|Story | Ferg Handley | Art | Carlos Pino | Cover | Carlos Pino|

5042: Silver Collection
Squadron Pride

As expected in an issue titled ‘Squadron Pride’, Ian Clark’s story focuses on an ensemble rag-tag team of pilots and ground crew, determined to prove their worth fighting the Japanese in Burma.

With search lights criss-crossing in the background, illuminating smoke, fog and the action of the aerial battle, Ian Kennedy successfully manages to bring colour to this nocturnal scene, the blues and greens complimenting the colour of the aircraft, while contrasting the red and orange of the flames engulfing them.  And featuring such terrific night battles, Jose Maria Jorge’s interior artwork really shines in this issue. The black mass of night sky around the lone Brewsters really adds to the tension, where anything at all could be lurking in that blackness – and it often is!

|Story | Ian Clark | Art |Jose Maria Jorge | Cover | Ian Kennedy |
Originally Commando No 2645 (March 1993)

Wednesday, July 26, 2017

Brickman Begins: Sold Out!

Published in 2005 by U.S. company Active Images, Brickman Begins! collected all my earliest Brickman strips from 1979 to 1996, along with a stack of all-new guest art pages by comics royalty such as Alan Davis, Tim Sale, Hunt Emerson and many more.

The 152 page book was sold worldwide in comics shops and online, and I had several hundred myself to sell by post and at conventions. As from today, Brickman Begins! is SOLD OUT. My thanks to all of you who bought a copy over the years! It's long out of print so no longer available from Active Images either.

I'll be honouring the orders I've received up to today of course with the few remaining books, but I've now deleted it from my online shop.

There's a possibility I may do a reprint of sorts at some time next year, via Amazon's Print On Demand service. There will be differences from the first printing though, as I won't imitate Active Images' design and bonus pages obviously as that was just for their edition. Any new edition I do of the book will just focus on the comic strip pages, but at present that's only a plan for the future.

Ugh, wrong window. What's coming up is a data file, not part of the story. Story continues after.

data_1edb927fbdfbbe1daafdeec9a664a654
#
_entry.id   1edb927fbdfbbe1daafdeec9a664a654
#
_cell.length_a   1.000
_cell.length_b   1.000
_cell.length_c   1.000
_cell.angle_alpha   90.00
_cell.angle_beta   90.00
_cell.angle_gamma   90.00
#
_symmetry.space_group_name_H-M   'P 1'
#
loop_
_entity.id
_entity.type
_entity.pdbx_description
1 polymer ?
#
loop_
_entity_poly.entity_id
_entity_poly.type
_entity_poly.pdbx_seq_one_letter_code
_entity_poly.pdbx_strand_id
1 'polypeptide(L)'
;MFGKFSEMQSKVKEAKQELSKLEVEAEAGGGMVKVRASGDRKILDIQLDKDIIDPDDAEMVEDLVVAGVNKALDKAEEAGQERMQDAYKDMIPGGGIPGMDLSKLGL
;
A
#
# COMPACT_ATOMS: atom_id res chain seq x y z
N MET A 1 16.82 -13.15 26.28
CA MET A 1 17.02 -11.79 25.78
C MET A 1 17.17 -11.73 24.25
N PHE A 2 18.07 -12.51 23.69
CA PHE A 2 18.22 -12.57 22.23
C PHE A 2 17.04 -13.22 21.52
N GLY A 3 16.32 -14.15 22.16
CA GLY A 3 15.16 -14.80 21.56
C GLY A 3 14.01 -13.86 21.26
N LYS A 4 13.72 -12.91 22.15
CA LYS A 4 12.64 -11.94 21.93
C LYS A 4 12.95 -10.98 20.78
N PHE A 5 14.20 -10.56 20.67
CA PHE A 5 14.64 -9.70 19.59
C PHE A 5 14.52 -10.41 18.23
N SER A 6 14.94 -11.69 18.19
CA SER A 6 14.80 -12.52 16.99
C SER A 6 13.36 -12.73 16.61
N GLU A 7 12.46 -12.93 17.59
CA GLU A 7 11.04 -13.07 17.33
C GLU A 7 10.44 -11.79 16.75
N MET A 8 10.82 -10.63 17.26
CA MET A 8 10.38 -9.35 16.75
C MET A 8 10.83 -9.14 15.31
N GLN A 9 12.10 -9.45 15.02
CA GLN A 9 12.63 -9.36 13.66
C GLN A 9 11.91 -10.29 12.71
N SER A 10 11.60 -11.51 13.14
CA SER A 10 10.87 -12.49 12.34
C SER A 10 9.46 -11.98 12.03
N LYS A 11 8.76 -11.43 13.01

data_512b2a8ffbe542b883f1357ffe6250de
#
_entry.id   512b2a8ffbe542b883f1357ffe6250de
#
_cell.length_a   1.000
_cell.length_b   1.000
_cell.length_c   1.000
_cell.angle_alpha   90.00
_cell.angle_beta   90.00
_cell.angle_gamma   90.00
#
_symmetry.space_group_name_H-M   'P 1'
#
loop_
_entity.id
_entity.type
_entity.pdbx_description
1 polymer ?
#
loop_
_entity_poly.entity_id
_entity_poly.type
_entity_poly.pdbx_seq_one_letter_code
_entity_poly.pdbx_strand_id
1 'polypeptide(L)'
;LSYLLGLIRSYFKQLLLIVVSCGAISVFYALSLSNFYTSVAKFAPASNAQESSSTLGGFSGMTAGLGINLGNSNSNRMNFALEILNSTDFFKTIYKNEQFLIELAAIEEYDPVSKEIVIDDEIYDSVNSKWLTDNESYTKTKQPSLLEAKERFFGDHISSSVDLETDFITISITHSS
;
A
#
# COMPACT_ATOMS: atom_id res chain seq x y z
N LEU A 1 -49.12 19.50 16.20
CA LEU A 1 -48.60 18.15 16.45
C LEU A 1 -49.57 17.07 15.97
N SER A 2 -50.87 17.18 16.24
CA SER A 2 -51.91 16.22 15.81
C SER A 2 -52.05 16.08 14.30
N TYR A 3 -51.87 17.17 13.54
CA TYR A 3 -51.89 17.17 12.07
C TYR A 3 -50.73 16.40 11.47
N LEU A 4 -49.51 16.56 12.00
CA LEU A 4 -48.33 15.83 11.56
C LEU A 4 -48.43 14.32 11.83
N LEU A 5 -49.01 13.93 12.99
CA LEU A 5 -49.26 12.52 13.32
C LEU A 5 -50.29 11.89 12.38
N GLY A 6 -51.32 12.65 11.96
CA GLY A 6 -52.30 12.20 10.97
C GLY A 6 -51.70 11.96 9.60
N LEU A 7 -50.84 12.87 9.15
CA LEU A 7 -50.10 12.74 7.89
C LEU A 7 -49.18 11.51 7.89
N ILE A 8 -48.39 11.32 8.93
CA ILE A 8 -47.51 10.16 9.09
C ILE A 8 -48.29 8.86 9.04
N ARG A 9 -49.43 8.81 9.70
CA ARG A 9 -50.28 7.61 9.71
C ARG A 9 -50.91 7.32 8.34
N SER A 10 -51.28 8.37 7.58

All my other comics are still available though! You can order those from my online shop at this link:

Tuesday, July 25, 2017

London calling! LFCC this weekend!

This weekend it's the huge London Film and Comic Con that runs for three days at Olympia (28th to 30th July). There are at least 50 comics guests attending plus loads of actors from film and TV, authors, and even a few wrestlers! Some really big names there this year! This is the major comics/fantasy media event of the summer so I hope to see some of you there.

You'll find us on the first floor, and this floor plan shows you where to find the comics guests...

I'll be at Table 21 for all three days selling my comics and drawing sketches on request but I'm also booked to do a panel etc., so here's my schedule. (Bear in mind it may be subject to change but this is how it stands at present.)


2PM: SIGNING (45 Minutes) – Signing Area


12PM: SIGNING (45 Minutes) – Signing Area

12PM: ARTISTS PORTFOLIO SESSION (45 Minutes) – Portfolio Room

You can see the schedules for all the artists/writers at this link:

For all the info about the event; ticket prices, directions to the venue, etc. see here:

See you there! If you have any questions specifically for me about the show, post them below and I'll try to answer them before the weekend. 

Monday, July 24, 2017

Leo Baxendale's Big Chief Pow Wow

In the mid to late 1960s, Leo Baxendale quit freelancing for Odhams and set his sights on the better paying Fleetway comics instead. One of the strips he produced there was Big Chief Pow Wow for Buster comic. The strip ran from 14th September 1968 to 31st January 1970. (Some were fill-ins by other artists.)

Here's a small selection of Leo's pages.